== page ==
Generative Art with p5.js: Program Your Own Art

Art by yours truly + the computer.

Scenario: you need some art. Maybe you need a new computer background, maybe you need a classy print for your new apartment, maybe you need a new banner for your LinkedIn page. You need art, and you need it fast.

The solution? Create your own art! You can create the pastel bubbles above with a JavaScript graphics library, p5.js, in less than 10 lines of code!

Let’s make generative art

Generative art is art produced by a computer program. My pastel bubbles on are the result of generative art, and anyone can program their own art as well.

First, let’s set up our coding environment. Head over to the p5.js editor, and set up an account if you want to save your work.

When you first open the editor, you’ll see this starter code:

The code we write inside the setup function will run once, and the code we write inside the draw function will run repeatedly, in an infinite loop, after that.

We’ll only be working inside setup, so delete the draw function and everything inside it. You really don’t want the background coded in there, as it will be paint over all the art we’ll put in setup.

You should be left with:

This code creates a 400x400 canvas (measured in pixels, which is basically a dot on the screen). I want a bigger canvas, so I’m going to tell the computer to draw art inside the entire window. Specifically, my canvas will be windowWidth x windowHeight.

Update your setup function to make the canvas fill the whole window:

Now, I’m going to fill the canvas with a bunch of randomly-colored, randomly-placed, randomly-sized circles!

An efficient way to draw 1000 circles

In computer science, if you want some code to run over and over again, you often put it in a loop. We can use a type of loop called a for loop to make some code run a specific number of times.

To draw 1000 circles, let’s write a loop that runs 1000 times. Add this code to your setup function:

Basically, we are going to use a variable i to count from 0 to 1000.

Inside the for loop, we will write code to draw a circle with a random color, random position, and random size.

Randomness: the hallmark of generative art

In p5.js, you can generate a random number between 0 and x with the random function: random(x).

We’ll use this function to generate random colors, positions, and sizes for our circle.

First, let’s generate a random color. Computers use the RGB color model, where colors are produced by combining different amounts of red, green, and blue on a scale from 0–255.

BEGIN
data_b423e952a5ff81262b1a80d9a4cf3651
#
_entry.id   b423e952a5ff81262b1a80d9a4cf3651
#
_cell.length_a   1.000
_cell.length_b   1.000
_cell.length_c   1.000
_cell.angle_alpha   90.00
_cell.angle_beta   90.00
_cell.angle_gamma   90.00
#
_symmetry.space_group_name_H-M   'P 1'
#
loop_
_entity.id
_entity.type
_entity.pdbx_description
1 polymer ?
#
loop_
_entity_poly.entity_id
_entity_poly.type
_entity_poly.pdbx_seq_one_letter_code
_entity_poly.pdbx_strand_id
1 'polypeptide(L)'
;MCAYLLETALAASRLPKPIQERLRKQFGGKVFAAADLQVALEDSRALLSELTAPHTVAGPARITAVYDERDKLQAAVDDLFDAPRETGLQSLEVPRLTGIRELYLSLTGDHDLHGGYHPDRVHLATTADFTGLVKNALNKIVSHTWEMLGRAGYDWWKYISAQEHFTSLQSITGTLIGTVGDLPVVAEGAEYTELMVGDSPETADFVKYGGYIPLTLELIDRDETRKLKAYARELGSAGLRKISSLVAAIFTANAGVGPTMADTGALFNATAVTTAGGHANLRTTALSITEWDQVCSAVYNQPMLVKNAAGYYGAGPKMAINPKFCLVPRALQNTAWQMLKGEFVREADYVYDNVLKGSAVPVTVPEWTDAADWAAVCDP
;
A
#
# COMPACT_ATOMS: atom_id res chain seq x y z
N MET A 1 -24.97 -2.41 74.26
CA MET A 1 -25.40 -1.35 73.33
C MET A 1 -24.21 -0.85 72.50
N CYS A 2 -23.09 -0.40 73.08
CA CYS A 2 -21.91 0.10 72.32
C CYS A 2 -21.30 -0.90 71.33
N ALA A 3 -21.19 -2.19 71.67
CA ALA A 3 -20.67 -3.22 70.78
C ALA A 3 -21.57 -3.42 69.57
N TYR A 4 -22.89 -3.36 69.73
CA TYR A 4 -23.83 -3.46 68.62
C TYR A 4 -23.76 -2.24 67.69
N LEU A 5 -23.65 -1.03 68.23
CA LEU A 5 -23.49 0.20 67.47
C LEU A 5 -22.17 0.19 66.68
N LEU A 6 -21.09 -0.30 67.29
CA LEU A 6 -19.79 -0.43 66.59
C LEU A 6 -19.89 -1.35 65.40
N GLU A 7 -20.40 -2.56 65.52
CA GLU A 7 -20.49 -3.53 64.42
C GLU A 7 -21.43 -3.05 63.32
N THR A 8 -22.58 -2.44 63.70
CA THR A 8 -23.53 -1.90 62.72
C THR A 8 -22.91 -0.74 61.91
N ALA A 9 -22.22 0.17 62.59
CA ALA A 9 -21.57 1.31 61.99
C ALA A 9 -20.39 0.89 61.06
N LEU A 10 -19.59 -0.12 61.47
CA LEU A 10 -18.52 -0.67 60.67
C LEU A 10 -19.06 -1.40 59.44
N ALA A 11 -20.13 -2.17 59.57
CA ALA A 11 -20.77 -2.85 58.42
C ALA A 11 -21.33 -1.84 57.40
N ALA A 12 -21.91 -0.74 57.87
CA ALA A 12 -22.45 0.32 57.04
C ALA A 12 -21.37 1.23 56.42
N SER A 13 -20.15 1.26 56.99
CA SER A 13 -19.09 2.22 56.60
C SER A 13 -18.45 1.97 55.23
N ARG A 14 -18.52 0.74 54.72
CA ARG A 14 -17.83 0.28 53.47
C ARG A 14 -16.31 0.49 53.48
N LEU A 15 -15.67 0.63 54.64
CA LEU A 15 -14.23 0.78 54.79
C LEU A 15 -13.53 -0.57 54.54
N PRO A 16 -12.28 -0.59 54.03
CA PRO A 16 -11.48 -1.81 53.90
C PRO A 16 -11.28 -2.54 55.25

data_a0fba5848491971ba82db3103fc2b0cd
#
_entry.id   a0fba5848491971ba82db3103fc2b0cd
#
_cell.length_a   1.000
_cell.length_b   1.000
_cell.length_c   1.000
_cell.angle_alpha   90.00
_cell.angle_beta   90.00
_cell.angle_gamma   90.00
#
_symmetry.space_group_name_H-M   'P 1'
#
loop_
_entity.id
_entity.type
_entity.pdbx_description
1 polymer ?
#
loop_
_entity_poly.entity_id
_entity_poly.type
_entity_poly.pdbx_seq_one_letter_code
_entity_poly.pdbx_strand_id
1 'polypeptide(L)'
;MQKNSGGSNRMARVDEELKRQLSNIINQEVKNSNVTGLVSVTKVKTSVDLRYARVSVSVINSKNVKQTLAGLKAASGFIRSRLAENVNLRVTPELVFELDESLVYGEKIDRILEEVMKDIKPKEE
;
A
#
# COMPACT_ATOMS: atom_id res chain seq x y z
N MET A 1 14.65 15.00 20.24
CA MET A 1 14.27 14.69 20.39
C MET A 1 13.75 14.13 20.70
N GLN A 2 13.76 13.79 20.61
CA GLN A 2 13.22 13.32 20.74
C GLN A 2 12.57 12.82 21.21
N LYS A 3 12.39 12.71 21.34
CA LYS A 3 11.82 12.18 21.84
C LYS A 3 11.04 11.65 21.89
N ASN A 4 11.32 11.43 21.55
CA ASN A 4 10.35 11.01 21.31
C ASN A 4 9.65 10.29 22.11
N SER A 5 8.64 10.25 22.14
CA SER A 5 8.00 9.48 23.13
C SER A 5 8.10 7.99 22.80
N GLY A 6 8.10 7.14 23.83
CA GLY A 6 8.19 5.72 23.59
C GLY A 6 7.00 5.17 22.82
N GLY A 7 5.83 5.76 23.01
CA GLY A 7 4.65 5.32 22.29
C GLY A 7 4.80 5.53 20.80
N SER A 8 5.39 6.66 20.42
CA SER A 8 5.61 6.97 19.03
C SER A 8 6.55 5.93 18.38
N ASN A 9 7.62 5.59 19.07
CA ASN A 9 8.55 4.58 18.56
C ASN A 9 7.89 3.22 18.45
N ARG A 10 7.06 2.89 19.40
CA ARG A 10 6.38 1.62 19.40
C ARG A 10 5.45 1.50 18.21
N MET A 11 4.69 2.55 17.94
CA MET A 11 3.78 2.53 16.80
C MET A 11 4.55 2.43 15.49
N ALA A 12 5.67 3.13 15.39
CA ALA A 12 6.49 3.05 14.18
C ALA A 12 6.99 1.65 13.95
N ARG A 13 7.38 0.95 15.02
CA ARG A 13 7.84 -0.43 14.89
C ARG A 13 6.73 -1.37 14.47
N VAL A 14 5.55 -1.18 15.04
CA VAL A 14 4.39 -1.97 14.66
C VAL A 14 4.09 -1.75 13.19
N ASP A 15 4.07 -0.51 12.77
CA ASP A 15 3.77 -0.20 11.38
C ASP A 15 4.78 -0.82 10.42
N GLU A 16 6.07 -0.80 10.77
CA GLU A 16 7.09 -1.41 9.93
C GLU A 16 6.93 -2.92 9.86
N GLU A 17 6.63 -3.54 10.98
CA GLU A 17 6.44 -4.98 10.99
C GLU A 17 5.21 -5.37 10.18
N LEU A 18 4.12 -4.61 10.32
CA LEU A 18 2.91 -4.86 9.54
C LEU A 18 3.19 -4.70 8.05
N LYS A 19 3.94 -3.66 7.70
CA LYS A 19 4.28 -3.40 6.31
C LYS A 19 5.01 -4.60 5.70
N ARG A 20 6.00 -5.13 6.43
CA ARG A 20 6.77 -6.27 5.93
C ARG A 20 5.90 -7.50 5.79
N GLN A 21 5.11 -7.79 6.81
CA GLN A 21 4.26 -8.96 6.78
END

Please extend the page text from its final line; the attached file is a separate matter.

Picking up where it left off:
Therefore, we can produce a random color by mixing random amounts of red, green, and blue like so:

If you add in a fourth random(255), this will add transparency to the color on a scale from 0 (totally transparent) to 255 (totally opaque).

Let’s update our for loop to use p5.js’s fill function to set our random color for each circle.

fill takes in red, green, blue, and transparency values between 0 and 255.

So far, this for loop draws nothing. But we can use p5.js’s ellipse function to actually draw the circle!

ellipse takes in the circle’s x-position, y-position, and size. We’ll generate these randomly. Update your for loop to draw an ellipse after setting the color:

This code should now draw 1000 random circles!

Testing your code

Try running your code by pressing the pink “play” button in the upper left hand corner!

Do you get beautiful rainbow bubbles?

If you don’t like the black outline on the bubbles, feel free to hit return after line 2 and write a line that says noStroke(); to remove the outlines.

Final code (just 8 lines!):

If you’re satisfied with your art as is, you can adjust the size of your screen, run your code again, and screenshot the canvas for your social media cover art (or apartment art).

Tinkering with your code

If you want to tweak the art, you can customize it primarily by adjusting the number ranges for randomness. Try adjusting…

  • The size of the circles
  • The ranges for the red, green, and blue color values. What happens if you leave the “red” and “blue” values at random(255) but turn down the “green” value (the second one) to 0?
  • The transparency value
  • The number of times the for loop runs

Pro tip: remember that when you generate a random number between 0 (min) and x (max), saying random(x) is really the same as saying random(x) + 0.

So if you want your minimum value to be above 0, you can add it to the random expression. But you’ll have to update x to represent the range of values instead of the maximum value.

For example, if you want to generate a value between 25 and 100, the range of values is 75. So you will generate random(75) but add 25 to get values between 25 and 100. The expression in your code would be random(75) + 25.

Did you create amazing art? Share it below!

Software developer & educator

Get the Medium app

A button that says 'Download on the App Store', and if clicked it will lead you to the iOS App store
A button that says 'Get it on, Google Play', and if clicked it will lead you to the Google Play store